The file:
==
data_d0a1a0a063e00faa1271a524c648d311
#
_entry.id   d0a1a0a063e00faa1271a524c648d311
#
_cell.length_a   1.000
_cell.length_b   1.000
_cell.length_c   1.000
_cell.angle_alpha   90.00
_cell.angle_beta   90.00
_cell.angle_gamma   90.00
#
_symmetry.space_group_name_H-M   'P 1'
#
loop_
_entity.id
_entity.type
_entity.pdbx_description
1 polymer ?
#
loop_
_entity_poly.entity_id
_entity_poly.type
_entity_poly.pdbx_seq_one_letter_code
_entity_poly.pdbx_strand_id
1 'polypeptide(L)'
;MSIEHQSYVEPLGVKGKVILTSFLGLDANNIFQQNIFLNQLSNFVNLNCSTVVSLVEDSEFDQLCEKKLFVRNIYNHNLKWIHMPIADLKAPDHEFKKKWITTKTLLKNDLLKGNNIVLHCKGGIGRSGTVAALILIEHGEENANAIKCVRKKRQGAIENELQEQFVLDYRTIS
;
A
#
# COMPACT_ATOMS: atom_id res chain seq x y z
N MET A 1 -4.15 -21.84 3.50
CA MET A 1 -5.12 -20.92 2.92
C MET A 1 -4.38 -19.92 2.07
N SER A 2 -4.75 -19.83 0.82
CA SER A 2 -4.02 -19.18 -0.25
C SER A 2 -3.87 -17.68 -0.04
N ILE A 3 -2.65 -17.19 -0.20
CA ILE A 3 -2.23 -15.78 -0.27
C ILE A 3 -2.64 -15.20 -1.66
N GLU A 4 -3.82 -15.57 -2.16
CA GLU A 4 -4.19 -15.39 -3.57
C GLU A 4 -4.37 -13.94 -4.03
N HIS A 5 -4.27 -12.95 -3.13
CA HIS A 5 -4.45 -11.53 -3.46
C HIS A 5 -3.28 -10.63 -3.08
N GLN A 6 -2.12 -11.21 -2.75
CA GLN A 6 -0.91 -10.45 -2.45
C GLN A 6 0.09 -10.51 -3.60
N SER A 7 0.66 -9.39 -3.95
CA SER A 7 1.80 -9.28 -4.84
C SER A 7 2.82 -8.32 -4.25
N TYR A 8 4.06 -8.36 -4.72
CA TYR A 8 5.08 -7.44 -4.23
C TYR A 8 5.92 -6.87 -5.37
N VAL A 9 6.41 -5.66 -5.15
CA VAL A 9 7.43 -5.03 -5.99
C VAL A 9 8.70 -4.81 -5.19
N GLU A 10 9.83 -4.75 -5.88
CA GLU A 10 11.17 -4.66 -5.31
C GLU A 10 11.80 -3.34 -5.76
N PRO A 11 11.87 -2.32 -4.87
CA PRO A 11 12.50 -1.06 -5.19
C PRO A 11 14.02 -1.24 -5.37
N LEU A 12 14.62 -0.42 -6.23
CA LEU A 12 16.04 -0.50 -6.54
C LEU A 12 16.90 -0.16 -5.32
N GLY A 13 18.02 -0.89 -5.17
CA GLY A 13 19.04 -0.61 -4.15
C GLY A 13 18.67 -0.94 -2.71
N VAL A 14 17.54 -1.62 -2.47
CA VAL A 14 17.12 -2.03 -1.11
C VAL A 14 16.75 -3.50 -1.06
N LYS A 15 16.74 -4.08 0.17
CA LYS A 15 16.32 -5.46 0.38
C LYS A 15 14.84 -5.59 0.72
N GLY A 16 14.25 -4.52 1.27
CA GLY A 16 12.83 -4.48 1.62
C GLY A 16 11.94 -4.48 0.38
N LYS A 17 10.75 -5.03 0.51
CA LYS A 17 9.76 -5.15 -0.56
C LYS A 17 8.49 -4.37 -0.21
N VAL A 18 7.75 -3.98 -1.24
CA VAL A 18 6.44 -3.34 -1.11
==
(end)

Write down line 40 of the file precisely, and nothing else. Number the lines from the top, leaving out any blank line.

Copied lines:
N GLU A 4 -3.82 -15.57 -2.16